Prepare yourself. It is time for another pet peeve moment. I get so irritated when people make black light puppets by spray-painting them with fluorescent paint, especially those puppets made of fleece. This DESTROYS puppets. The fleece becomes brittle and starts to crack. In the very least, the fluorescent paint flakes off and gets all over everything. For the money that you will use to buy new puppets when the other puppets fall apart from the spray paint, it is well worth the money to invest in some quality black light puppets or make them yourself using fluorescent materials.
If, however, you feel that you cannot afford them and it will be less expensive for you to “convert” a puppet for black light usage, I would then create a body suit of sorts. First, wrap the puppet of choice with saran wrap, then take sheer nylon stocking material and stretch it over the puppet to create a form fitting cover. Once you have it ready so that it fits snug, you are ready for paint. Now, once the paint is dry, either affix new eyes on top of the old ones or use an X-acto knife to delicately (stress the word delicately) to cut out around the eyes and mouth. Use black masking tape to fix the edges around the mouth and now you have a black light puppet that you can easily convert back to a regular puppet by removing the nylon overlay. The paint will eventually degrade the nylon stocking as it would the fleece, but it is easier to spend a couple of dollars each time you need to recreate the body suit as opposed to fifty to a couple of hundred dollars to replace a puppet.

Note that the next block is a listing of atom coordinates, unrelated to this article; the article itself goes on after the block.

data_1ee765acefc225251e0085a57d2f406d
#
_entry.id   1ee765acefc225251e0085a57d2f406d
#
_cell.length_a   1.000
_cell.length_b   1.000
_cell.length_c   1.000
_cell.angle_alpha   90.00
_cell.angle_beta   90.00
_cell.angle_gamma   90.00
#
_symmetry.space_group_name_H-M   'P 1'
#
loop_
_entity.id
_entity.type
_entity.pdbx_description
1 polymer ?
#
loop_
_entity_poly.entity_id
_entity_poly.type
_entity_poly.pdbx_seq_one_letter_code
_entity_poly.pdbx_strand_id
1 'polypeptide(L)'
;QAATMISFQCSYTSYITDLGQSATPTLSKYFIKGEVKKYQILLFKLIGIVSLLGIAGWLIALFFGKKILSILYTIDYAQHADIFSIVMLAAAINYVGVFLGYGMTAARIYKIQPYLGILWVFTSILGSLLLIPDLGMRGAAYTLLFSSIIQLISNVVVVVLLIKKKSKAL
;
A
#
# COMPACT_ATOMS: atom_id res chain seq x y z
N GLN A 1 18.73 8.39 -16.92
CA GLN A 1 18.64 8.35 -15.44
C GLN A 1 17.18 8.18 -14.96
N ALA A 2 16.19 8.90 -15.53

I once saw a puppet that was spray painted for black light and the paint was so thick on it that the fleece was no longer recognizable. It had become a hard shell. One too many performances and, instead of a rip that could have been stitched, the face actually split open.
With fur puppets, use the inexpensive fluorescent hair spray that you can get easily enough around Halloween. Before spraying, cover the eyes with something that can be easily removed after application. Also, cut a piece of cardboard or cardstock to fit the mouth.
Warning! Actually apply this under a black light. Have you ever had a clean, nice, dark shirt or pants on and to look at them under normal lighting they looked fine, but under a black light, every little white fiber stood out like a sore thumb? The same holds true in this case. There used to be a hair product out which had the tag line “a little dab will do ya” and that so fits in this case. Too often, people will soak the puppet with spray when they only really need to dust it enough for the black light to pick it up. Also, by doing this, the fur puppets will often times clean up rather quick with a damp sponge.
Black light effects are sometimes not able to be recreated live in any other way, so experiment and have fun trying to come up with new, intentional ways, to use black lights. Do not settle for spray-painting something fluorescent and going with it. There are so many things out there that come in fluorescent colors now that you will need to do very little painting to achieve the effects that you are looking for.